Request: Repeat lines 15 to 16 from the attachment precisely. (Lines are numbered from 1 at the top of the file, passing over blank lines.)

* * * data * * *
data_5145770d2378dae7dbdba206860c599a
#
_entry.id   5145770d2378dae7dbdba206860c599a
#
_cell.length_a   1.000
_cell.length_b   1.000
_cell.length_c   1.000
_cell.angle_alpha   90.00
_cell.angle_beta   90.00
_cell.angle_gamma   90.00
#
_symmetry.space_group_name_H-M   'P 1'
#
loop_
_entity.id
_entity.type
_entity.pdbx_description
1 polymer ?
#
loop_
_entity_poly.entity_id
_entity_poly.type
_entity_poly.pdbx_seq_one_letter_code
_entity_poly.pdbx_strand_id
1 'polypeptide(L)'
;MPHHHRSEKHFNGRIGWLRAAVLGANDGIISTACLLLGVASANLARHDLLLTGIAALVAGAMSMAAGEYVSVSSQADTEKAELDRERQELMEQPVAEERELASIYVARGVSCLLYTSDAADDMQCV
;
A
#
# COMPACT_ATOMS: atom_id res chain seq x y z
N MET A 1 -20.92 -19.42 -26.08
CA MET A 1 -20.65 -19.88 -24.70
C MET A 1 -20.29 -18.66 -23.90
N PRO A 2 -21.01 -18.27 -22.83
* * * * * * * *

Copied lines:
_entity.id
_entity.type